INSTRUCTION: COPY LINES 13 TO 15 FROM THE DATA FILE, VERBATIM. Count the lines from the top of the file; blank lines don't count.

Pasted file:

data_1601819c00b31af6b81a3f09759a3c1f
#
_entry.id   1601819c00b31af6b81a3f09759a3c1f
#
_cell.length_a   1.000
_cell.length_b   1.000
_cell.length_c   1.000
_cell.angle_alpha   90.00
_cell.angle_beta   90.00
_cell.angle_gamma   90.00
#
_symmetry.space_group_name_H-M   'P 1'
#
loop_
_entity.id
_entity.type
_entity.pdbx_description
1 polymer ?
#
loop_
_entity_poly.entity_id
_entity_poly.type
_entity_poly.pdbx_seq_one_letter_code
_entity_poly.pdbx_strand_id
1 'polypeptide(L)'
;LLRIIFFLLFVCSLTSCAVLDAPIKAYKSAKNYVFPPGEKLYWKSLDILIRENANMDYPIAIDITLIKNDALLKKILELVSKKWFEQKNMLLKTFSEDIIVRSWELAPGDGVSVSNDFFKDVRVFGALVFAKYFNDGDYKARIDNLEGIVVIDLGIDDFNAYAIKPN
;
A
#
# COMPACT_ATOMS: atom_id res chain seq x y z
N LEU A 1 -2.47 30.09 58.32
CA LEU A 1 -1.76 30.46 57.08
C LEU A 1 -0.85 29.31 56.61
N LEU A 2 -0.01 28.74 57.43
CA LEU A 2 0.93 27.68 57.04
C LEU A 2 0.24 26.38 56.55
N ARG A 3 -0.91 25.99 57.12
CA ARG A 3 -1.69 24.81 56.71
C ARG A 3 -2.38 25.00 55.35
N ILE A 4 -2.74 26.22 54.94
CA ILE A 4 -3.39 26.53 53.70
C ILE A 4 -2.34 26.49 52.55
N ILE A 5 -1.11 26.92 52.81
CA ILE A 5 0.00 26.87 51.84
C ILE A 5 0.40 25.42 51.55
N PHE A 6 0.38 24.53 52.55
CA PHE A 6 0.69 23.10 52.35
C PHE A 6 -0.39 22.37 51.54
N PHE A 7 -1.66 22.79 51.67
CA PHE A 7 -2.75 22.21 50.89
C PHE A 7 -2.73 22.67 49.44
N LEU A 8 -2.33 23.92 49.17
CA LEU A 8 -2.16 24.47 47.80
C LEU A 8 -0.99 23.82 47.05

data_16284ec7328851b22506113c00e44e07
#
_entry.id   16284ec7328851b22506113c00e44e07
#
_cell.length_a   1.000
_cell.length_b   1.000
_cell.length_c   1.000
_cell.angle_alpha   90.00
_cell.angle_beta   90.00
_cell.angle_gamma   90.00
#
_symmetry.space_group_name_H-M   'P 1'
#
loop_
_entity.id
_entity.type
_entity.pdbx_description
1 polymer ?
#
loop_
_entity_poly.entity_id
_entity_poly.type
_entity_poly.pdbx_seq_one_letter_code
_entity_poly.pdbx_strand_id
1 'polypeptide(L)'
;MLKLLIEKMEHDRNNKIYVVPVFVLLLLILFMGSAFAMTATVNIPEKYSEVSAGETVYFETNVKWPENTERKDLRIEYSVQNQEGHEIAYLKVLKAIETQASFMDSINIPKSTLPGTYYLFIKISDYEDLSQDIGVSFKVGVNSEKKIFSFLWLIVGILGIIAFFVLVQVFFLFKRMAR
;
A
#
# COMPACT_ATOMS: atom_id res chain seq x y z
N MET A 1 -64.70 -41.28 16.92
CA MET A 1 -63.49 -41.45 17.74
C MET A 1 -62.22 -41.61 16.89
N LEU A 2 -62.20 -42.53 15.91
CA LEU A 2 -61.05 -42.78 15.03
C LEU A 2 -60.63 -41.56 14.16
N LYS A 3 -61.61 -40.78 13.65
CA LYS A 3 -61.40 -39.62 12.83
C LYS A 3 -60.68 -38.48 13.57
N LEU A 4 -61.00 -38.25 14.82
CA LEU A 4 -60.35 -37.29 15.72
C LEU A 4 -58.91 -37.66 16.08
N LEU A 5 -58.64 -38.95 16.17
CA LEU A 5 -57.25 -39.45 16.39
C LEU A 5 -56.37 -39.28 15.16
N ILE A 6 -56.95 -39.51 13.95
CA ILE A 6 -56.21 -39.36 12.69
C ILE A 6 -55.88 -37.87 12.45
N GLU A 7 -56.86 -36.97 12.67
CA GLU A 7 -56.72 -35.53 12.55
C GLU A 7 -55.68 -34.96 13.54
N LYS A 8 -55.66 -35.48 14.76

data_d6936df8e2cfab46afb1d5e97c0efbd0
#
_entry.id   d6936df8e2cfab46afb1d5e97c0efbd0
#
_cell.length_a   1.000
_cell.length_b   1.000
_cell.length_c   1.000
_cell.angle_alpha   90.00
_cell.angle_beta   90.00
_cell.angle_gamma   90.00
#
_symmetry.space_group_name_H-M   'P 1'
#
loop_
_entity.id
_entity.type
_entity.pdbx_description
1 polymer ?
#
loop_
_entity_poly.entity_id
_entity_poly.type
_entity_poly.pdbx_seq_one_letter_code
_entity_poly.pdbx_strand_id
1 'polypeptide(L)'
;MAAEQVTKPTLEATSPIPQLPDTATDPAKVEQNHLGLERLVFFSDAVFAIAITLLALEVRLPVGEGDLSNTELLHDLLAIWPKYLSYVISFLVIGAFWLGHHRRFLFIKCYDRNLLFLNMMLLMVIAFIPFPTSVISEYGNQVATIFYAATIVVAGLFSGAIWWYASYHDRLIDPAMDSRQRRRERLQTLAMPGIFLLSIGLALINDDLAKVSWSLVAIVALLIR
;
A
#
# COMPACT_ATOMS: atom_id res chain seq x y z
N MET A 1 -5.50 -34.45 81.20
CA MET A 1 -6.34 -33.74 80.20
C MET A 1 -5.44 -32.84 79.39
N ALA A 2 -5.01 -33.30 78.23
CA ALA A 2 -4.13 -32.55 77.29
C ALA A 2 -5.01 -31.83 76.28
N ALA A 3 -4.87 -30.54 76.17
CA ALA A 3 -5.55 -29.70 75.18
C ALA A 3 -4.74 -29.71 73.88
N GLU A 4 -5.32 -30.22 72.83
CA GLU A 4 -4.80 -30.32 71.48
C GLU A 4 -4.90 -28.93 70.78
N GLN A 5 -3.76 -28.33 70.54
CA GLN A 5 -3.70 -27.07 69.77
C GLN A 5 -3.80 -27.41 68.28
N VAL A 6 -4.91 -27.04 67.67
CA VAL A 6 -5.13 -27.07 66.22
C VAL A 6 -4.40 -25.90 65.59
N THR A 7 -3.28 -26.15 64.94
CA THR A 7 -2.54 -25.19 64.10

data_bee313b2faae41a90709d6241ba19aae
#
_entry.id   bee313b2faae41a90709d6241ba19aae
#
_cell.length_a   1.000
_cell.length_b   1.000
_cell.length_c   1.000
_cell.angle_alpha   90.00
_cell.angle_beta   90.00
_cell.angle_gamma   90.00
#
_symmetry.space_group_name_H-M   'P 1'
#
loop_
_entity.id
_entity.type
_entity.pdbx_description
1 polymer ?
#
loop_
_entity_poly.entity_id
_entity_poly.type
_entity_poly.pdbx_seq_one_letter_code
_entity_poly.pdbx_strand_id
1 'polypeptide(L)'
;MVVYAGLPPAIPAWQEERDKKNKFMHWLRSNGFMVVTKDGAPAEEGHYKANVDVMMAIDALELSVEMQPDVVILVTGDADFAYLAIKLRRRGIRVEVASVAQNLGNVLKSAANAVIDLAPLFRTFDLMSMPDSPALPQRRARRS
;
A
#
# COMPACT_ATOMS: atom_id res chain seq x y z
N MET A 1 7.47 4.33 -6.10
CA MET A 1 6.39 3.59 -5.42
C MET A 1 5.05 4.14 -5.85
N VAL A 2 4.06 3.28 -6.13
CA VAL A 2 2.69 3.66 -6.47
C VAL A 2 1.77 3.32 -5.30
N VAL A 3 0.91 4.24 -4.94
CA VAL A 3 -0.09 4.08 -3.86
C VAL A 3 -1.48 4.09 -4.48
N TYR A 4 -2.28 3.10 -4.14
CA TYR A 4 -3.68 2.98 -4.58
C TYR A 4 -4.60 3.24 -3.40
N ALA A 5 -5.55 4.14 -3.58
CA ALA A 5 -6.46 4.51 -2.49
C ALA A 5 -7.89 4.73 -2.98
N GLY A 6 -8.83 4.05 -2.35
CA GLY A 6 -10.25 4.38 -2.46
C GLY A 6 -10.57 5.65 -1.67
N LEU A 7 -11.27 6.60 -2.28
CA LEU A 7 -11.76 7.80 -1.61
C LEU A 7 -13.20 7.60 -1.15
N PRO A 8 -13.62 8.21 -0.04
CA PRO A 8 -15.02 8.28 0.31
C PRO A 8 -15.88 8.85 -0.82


#
loop_
_entity.id